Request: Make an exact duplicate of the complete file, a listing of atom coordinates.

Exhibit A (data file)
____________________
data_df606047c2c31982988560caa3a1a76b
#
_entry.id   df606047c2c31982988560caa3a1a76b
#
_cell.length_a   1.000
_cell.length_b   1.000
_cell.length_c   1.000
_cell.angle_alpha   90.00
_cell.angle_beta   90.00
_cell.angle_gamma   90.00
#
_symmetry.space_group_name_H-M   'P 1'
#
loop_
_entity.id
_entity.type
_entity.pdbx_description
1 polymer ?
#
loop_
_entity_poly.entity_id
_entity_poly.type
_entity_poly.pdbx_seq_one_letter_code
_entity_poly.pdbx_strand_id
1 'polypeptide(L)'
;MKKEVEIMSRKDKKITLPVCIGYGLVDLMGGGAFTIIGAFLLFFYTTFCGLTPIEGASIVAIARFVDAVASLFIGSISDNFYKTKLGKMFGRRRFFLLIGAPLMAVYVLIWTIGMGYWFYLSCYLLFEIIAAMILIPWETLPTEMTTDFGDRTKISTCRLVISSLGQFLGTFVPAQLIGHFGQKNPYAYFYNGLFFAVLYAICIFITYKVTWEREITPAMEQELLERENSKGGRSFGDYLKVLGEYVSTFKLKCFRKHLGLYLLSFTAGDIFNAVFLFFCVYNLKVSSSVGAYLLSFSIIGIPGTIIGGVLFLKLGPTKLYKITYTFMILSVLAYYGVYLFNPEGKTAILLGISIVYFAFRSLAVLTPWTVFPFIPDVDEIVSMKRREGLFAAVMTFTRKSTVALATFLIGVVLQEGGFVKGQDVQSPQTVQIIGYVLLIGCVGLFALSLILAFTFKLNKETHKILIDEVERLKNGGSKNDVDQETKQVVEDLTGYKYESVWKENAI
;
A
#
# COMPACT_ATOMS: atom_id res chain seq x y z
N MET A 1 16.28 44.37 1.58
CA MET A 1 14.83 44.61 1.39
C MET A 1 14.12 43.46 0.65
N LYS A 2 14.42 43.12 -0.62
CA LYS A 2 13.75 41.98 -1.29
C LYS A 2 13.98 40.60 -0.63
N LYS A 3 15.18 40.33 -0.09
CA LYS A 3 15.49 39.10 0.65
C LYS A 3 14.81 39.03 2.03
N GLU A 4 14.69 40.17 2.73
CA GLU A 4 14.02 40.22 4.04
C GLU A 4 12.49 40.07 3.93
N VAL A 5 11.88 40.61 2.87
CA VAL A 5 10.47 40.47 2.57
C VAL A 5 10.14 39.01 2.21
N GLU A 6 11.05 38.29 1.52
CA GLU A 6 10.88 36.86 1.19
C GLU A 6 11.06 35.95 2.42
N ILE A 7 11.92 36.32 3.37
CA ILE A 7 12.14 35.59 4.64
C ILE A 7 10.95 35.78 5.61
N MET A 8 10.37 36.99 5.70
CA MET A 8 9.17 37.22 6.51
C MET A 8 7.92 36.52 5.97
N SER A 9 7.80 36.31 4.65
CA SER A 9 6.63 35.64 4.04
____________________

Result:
data_df606047c2c31982988560caa3a1a76b
#
_entry.id   df606047c2c31982988560caa3a1a76b
#
_cell.length_a   1.000
_cell.length_b   1.000
_cell.length_c   1.000
_cell.angle_alpha   90.00
_cell.angle_beta   90.00
_cell.angle_gamma   90.00
#
_symmetry.space_group_name_H-M   'P 1'
#
loop_
_entity.id
_entity.type
_entity.pdbx_description
1 polymer ?
#
loop_
_entity_poly.entity_id
_entity_poly.type
_entity_poly.pdbx_seq_one_letter_code
_entity_poly.pdbx_strand_id
1 'polypeptide(L)'
;MKKEVEIMSRKDKKITLPVCIGYGLVDLMGGGAFTIIGAFLLFFYTTFCGLTPIEGASIVAIARFVDAVASLFIGSISDNFYKTKLGKMFGRRRFFLLIGAPLMAVYVLIWTIGMGYWFYLSCYLLFEIIAAMILIPWETLPTEMTTDFGDRTKISTCRLVISSLGQFLGTFVPAQLIGHFGQKNPYAYFYNGLFFAVLYAICIFITYKVTWEREITPAMEQELLERENSKGGRSFGDYLKVLGEYVSTFKLKCFRKHLGLYLLSFTAGDIFNAVFLFFCVYNLKVSSSVGAYLLSFSIIGIPGTIIGGVLFLKLGPTKLYKITYTFMILSVLAYYGVYLFNPEGKTAILLGISIVYFAFRSLAVLTPWTVFPFIPDVDEIVSMKRREGLFAAVMTFTRKSTVALATFLIGVVLQEGGFVKGQDVQSPQTVQIIGYVLLIGCVGLFALSLILAFTFKLNKETHKILIDEVERLKNGGSKNDVDQETKQVVEDLTGYKYESVWKENAI
;
A
#
# COMPACT_ATOMS: atom_id res chain seq x y z
N MET A 1 16.28 44.37 1.58
CA MET A 1 14.83 44.61 1.39
C MET A 1 14.12 43.46 0.65
N LYS A 2 14.42 43.12 -0.62
CA LYS A 2 13.75 41.98 -1.29
C LYS A 2 13.98 40.60 -0.63
N LYS A 3 15.18 40.33 -0.09
CA LYS A 3 15.49 39.10 0.65
C LYS A 3 14.81 39.03 2.03
N GLU A 4 14.69 40.17 2.73
CA GLU A 4 14.02 40.22 4.04
C GLU A 4 12.49 40.07 3.93
N VAL A 5 11.88 40.61 2.87
CA VAL A 5 10.47 40.47 2.57
C VAL A 5 10.14 39.01 2.21
N GLU A 6 11.05 38.29 1.52
CA GLU A 6 10.88 36.86 1.19
C GLU A 6 11.06 35.95 2.42
N ILE A 7 11.92 36.32 3.37
CA ILE A 7 12.14 35.59 4.64
C ILE A 7 10.95 35.78 5.61
N MET A 8 10.37 36.99 5.70
CA MET A 8 9.17 37.22 6.51
C MET A 8 7.92 36.52 5.97
N SER A 9 7.80 36.31 4.65
CA SER A 9 6.63 35.64 4.04